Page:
Gangster Squad has lofty ambitions to create an iconic 50s crime epic ala The Untouchables or L.A Confidential. However,poor aesthetic choices, dull scripting and a myriad of underdeveloped characters and storylines hinder director Ruben Fleischer’s trip back to the good old days of Los Angeles crime.
When the tyrannical East Coast mobster Micky Cohen (Sean Penn) invades Los Angeles a desperate Police Captain (Nick Nolte) constructs a vigilante crew (Josh Brolin, Ryan Gosling, Giovanni Ribisi, Anthony Mackie, Michael Pena, Robert Patrick) to take the fight to the mob, without the shackles of a badge.
Gosling brings the James Cagney-esque high voice to his unfairly good looking and tremendously charming, nihilistic cop who ultimately has come to terms with what his city has become. Gosling has an inner apathy that he taps into that makes for intense viewing. Australian actor Sullivan Stapleton, as Cohen’s opposition’s muscle, evokes a young Russell Crowe, with restrained fire and grit beneath his outward suave. Penn’s Micky Cohen is a direct homage to Robert Deniro’s larger than life Al Capone in The Untouchables. The facial make-up modification, the brutality and even a bastardised version of the “I want him dead…” monologue all feature. It is a sad departure from the incredible run of award worthy performances of the last few years (This Must Be the Place and Milk). However, with the exception of these tremendous actors Fleischer’s performance direction is essentially absent. Brolin, Nolte, Mackie, Pena and Patrick may as well have been played by extras from Team America: World Police.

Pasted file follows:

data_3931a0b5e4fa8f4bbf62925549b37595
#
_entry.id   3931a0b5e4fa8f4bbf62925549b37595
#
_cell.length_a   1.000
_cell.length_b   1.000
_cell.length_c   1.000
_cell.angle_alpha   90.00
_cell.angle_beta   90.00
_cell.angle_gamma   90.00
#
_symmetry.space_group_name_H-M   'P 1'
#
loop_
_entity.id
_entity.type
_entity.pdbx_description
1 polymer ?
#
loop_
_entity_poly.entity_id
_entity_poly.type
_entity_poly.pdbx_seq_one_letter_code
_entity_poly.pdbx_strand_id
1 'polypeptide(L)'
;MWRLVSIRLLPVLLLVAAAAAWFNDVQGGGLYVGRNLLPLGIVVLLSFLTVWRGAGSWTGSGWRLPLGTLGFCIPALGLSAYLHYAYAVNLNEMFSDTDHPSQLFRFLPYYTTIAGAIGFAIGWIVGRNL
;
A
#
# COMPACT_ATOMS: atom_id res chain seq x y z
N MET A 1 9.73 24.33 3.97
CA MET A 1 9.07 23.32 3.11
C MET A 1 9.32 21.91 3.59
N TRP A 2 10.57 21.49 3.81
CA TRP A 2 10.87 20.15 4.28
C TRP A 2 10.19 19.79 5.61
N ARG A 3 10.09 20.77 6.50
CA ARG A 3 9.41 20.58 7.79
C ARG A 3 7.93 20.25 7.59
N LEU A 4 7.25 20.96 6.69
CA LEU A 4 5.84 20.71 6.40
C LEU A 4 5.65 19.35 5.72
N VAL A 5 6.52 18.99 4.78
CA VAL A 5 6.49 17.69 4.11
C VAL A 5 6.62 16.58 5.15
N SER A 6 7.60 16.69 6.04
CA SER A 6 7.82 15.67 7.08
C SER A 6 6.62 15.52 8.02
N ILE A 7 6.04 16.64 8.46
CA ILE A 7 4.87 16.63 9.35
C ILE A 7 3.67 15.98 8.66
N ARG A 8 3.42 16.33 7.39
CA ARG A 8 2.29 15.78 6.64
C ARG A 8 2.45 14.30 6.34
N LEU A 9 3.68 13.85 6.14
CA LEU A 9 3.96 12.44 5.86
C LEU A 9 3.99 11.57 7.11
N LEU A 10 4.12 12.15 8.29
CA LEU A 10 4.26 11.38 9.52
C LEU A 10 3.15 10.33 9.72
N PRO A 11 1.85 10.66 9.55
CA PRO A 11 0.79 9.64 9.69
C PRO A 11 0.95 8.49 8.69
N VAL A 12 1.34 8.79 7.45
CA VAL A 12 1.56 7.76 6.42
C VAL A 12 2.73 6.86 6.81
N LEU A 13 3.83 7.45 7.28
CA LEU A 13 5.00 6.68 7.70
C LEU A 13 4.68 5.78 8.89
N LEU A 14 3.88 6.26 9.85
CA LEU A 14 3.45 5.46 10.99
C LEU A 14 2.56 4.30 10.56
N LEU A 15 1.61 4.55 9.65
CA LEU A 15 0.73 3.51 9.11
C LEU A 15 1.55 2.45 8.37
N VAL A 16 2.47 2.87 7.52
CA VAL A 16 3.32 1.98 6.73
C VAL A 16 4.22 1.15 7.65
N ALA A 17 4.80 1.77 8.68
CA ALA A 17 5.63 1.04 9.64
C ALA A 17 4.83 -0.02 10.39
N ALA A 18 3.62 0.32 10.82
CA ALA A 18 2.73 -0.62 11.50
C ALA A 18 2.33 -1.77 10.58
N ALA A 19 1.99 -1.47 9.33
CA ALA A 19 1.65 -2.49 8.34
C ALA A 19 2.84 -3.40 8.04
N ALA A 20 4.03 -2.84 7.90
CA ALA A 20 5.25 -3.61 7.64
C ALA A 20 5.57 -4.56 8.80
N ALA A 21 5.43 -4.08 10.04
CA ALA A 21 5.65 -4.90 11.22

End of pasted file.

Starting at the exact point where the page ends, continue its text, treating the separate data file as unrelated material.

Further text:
Will Beall’s script is essentially a contemporary ‘cop versus gangster’ story with the clock wound back. The once essential detective skills, stakeouts, and beating a confession out of a perpetrator are all absent and inserted is the ‘ye-olde wire tapping’ (what?!). This reviewer was consistently taken out of the story as the different frustrating questions relating to the retrofitted contemporary policing methods required wild leaps of faith. Cinematographer Dion Beebe and Fleischer take the ‘only headshots’ approach to framing Gangster Squad that completely does away with the art deco sets and particularly the costumes. This does add something when one of the aforementioned stars is occupying the screen, chewing scenery. However, being point blank for Brolin delivering the horrendous dialogue coaxed me to exclaim aloud – “this guy is dumb as a post.”
Gangster Squad can’t be saved by a few decent performances, the aesthetic allure of 50s L.A when the majority of film feels like it’s a videogame cut scene … on a Sega Megadrive.
Directed by: Ruben Fleischer
Written by: Will Beall, Paul Lieberman (book)
Starring: Josh Brolin, Sean Penn, Ryan Gosling, Anthony Mackie, Michael Pena, Robert Patrick and Emma Stone